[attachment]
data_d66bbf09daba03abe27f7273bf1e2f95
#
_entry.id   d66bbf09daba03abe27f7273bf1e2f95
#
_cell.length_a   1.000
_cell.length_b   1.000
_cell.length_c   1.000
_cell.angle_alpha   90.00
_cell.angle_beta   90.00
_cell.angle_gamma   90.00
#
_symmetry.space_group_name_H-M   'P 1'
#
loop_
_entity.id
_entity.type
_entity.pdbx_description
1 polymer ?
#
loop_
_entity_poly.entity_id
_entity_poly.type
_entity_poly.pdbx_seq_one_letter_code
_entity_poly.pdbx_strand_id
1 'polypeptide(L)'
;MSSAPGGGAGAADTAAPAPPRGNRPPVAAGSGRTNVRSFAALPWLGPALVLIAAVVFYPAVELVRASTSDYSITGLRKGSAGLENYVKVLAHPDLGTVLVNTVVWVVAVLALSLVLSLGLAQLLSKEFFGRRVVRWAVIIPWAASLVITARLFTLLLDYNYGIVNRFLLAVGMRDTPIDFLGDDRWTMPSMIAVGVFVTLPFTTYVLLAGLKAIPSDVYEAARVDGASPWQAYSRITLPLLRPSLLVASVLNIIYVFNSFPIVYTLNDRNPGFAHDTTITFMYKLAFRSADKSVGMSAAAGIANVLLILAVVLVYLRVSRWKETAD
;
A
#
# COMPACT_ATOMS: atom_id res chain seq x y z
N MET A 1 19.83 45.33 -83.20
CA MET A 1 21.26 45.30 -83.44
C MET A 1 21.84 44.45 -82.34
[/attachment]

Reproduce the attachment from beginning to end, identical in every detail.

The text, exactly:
data_d66bbf09daba03abe27f7273bf1e2f95
#
_entry.id   d66bbf09daba03abe27f7273bf1e2f95
#
_cell.length_a   1.000
_cell.length_b   1.000
_cell.length_c   1.000
_cell.angle_alpha   90.00
_cell.angle_beta   90.00
_cell.angle_gamma   90.00
#
_symmetry.space_group_name_H-M   'P 1'
#
loop_
_entity.id
_entity.type
_entity.pdbx_description
1 polymer ?
#
loop_
_entity_poly.entity_id
_entity_poly.type
_entity_poly.pdbx_seq_one_letter_code
_entity_poly.pdbx_strand_id
1 'polypeptide(L)'
;MSSAPGGGAGAADTAAPAPPRGNRPPVAAGSGRTNVRSFAALPWLGPALVLIAAVVFYPAVELVRASTSDYSITGLRKGSAGLENYVKVLAHPDLGTVLVNTVVWVVAVLALSLVLSLGLAQLLSKEFFGRRVVRWAVIIPWAASLVITARLFTLLLDYNYGIVNRFLLAVGMRDTPIDFLGDDRWTMPSMIAVGVFVTLPFTTYVLLAGLKAIPSDVYEAARVDGASPWQAYSRITLPLLRPSLLVASVLNIIYVFNSFPIVYTLNDRNPGFAHDTTITFMYKLAFRSADKSVGMSAAAGIANVLLILAVVLVYLRVSRWKETAD
;
A
#
# COMPACT_ATOMS: atom_id res chain seq x y z
N MET A 1 19.83 45.33 -83.20
CA MET A 1 21.26 45.30 -83.44
C MET A 1 21.84 44.45 -82.34